Wednesday, 4 December 2013

From my book shelf

In this section, I am writing notes which I took from the following book.


Preface- Page number –12
British historians and archaeologists working in India in the nineteenth century were quick to blame the eclipse of Buddhism there on the Muslim conquests. For seven centuries zealots did indeed inflict horrendous human and cultural damage on India in the name of Islam, yet the fact is that Buddhism in Indi was in terminal decline long before Mahmud of Ghazni first crossed the Indus in the year 1008CE. Already by the ninth century Buddhism practised by its adherents in India had become so esoteric, so isolated from the wider community as to be unable to compete with revitalised, devotional Hinduism promoted by the ninth-century reformer Adi Shankaracharya and his followers. However, there is another equally important reason for the failure of the Buddhism in India- one that few followers of the Hindutuva nationalist movement (which believes that the only good Indian is a Hindu Indian) are prepared to accept: Brahmanical intolerance, which at times was an unbending in its hatred of heresy and heretics as later Muslim hardliners were in their jihads against unbelief and unbelievers.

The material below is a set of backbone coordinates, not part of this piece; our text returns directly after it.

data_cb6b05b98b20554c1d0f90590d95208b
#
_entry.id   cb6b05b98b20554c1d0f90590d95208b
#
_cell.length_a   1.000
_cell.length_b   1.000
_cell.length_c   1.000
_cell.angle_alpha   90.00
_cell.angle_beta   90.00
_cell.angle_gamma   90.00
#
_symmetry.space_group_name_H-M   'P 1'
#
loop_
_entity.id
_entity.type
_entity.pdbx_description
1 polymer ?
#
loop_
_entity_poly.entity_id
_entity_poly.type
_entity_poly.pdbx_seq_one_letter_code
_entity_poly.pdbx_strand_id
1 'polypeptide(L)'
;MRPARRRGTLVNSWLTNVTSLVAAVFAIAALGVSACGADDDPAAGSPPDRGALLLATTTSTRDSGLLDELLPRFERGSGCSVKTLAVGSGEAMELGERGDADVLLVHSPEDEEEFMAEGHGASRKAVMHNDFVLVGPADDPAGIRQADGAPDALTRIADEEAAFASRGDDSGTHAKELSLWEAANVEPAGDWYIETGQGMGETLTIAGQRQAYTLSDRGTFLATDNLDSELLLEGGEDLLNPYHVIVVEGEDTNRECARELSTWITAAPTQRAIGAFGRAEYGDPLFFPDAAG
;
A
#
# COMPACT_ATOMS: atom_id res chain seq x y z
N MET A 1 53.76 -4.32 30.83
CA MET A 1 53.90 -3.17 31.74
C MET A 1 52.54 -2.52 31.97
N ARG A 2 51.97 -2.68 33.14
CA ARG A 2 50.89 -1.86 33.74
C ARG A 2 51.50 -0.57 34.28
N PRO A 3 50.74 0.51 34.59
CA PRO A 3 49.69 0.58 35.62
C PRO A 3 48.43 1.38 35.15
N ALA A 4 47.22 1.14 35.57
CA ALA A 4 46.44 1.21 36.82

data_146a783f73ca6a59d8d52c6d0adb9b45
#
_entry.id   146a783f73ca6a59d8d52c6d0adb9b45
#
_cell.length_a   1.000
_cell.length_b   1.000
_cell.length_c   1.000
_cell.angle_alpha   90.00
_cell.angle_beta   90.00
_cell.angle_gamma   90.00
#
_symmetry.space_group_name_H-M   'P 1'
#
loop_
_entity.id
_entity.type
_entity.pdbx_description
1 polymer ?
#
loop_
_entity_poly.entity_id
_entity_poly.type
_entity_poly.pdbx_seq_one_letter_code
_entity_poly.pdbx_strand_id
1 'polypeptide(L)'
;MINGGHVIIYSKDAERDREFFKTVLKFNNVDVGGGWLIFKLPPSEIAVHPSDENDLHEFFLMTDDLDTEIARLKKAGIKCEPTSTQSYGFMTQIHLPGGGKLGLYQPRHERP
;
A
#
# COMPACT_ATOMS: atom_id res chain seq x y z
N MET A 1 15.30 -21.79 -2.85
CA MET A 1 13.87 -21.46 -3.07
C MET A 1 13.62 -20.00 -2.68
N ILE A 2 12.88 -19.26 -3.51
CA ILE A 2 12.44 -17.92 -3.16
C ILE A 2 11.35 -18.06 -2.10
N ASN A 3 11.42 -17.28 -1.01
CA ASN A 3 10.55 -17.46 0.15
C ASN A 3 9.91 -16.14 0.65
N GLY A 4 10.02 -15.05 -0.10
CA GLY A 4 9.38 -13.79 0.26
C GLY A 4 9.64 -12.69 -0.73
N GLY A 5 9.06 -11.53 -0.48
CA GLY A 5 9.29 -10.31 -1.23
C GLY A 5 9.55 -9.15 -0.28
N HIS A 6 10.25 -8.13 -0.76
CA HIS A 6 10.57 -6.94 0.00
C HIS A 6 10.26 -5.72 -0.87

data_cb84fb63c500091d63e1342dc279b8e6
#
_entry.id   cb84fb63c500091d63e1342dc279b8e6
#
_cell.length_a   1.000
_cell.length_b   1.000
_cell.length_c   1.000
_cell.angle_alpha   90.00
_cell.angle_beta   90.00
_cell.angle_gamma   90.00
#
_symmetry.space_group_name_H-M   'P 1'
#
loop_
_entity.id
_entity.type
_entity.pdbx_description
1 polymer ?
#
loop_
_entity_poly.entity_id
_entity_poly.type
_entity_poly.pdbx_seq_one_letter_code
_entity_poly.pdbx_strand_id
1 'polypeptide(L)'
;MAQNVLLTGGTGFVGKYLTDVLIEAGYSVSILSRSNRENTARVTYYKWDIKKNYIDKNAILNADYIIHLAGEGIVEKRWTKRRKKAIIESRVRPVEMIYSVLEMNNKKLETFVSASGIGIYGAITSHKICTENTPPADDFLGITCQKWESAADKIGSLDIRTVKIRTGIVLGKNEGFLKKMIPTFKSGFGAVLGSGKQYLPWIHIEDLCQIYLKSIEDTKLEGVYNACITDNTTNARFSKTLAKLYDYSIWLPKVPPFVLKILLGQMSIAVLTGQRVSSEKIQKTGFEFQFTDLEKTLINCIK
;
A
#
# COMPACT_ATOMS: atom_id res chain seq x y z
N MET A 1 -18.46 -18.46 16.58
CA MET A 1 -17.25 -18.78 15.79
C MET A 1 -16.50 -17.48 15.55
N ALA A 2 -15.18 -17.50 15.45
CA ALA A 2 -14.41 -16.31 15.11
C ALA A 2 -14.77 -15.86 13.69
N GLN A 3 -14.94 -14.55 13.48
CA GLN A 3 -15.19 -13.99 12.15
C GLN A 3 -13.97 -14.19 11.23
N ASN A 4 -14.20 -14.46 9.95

Page number -13
The politicians who in 1991 egged on the mob that destroyed Babur’s mosque at Ayodhya on the grounds that it was built over the Hindu warrior-god Rama’s fort may be surprised to know that some of the most famous Hindu temples in India almost certainly began as Buddhist structures, often incorporating Buddhist icons, either in the form of images of deities or as lingams. Four likely examples- selected simply because they come from the four corners of the subcontinent- are the Badrinath shrine in the far north Garhwal Himal, the Jaganath temple at Puri on the east coast, the Ayyappa shrine at Sabarimala in Kerala and the Vithalla Shrine at Pandharpur in Western Maharastra.